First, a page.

Families of the four victims of serial killer Stephen Port have welcomed a coroner’s report that identifies several areas of concern over the bungled investigations into their deaths.
Sarah Munro QC published her prevention of future deaths report on Tuesday following inquests into the deaths of Anthony Walgate, Gabriel Kovari, Daniel Whitworth and Jack Taylor.
The men all died at the hands of Port, who drugged them with overdoses of GHB and dumped their bodies near his flat in Barking, east London, between June 2014 and September 2015.
Solicitor Neil Hudgell said: “The families remain grateful to the coroner for her detailed consideration of the many issues raised throughout the inquests.
“It is clear to see from the length of the prevention of future deaths report that there remain very many areas still to be addressed, not just by the Metropolitan Police, but by police forces nationally.”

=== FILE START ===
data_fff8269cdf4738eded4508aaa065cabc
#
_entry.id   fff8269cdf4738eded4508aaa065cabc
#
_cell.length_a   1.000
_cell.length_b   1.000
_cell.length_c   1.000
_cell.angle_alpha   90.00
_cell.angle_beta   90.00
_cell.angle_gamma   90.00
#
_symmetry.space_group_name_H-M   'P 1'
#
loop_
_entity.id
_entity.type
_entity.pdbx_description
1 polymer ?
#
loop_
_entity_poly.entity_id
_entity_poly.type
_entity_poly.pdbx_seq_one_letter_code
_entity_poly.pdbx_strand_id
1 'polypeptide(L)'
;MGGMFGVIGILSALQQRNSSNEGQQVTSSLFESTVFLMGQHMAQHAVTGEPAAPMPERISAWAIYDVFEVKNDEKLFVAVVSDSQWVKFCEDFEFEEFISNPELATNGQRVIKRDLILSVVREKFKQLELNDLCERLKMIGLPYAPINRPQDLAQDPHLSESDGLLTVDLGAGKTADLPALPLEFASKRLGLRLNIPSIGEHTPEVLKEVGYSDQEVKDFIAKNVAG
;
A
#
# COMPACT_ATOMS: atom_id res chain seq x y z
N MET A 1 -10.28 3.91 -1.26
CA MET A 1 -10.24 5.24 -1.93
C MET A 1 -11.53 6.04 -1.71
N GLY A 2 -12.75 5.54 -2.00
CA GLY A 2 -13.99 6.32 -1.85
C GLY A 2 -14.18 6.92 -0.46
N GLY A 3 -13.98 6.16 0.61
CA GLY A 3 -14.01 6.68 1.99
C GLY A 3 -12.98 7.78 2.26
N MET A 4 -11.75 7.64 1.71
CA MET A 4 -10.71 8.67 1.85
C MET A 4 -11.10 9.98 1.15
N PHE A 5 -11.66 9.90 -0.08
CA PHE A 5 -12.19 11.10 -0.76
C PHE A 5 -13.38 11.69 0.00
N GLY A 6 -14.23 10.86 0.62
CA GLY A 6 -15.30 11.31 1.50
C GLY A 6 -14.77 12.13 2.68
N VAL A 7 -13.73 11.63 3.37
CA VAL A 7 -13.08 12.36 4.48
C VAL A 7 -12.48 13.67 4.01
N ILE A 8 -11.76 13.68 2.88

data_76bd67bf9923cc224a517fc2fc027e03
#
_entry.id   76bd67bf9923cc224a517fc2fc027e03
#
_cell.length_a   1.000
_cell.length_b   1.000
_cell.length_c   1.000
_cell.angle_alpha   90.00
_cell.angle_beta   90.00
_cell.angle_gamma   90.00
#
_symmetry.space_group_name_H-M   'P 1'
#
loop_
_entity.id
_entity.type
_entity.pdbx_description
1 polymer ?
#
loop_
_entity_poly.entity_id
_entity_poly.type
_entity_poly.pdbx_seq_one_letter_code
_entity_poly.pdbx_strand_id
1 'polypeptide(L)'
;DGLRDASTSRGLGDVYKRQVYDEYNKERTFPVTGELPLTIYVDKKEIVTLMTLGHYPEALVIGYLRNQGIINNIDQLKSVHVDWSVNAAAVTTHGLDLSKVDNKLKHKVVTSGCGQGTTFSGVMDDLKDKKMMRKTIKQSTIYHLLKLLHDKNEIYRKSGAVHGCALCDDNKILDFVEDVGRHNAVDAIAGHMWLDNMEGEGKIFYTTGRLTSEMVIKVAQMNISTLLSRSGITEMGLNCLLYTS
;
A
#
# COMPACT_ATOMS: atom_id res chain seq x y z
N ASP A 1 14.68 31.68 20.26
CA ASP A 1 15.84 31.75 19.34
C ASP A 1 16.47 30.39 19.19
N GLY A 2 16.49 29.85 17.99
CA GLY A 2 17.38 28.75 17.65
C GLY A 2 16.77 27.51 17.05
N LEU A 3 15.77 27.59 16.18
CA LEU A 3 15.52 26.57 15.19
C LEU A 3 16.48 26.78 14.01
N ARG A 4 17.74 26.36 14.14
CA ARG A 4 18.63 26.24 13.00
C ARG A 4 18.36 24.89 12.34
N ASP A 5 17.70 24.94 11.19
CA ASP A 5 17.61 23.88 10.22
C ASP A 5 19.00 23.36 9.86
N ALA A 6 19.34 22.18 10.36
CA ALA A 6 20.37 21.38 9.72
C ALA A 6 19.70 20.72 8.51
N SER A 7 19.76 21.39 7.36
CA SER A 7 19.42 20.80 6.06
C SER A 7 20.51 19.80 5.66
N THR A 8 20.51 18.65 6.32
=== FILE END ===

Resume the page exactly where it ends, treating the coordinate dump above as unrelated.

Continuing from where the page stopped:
Basic errors by a string of detectives left Port free to carry out a series of murders as well as drug and sexually assault more than a dozen other men.
In December, inquest jurors found that “fundamental failures” by the police were likely to have contributed to three of the men’s deaths.
Ms Munro said she had been “extremely concerned and disappointed” to hear evidence of the blunders.
Setting out overarching issues in the case, she said: “Perhaps the most striking of these is the large number of very serious and very basic investigative failings.
“I have been extremely concerned and disappointed by the evidence that I have heard about these series of errors.”
The coroner acknowledged that the Metropolitan Police had made efforts to identify the causes of the mistakes and make changes, but said addressing a lack of professional curiosity was a key lesson.
Seventeen officers were investigated by the watchdog the Independent Office for Police Conduct (IOPC) over the deaths, and nine were found to have performance failings.
But none of the nine were disciplined or lost their jobs, and five have since been promoted.
Ms Munro highlighted that the inquests had identified officers’ mistakes that were not uncovered by the IOPC investigation.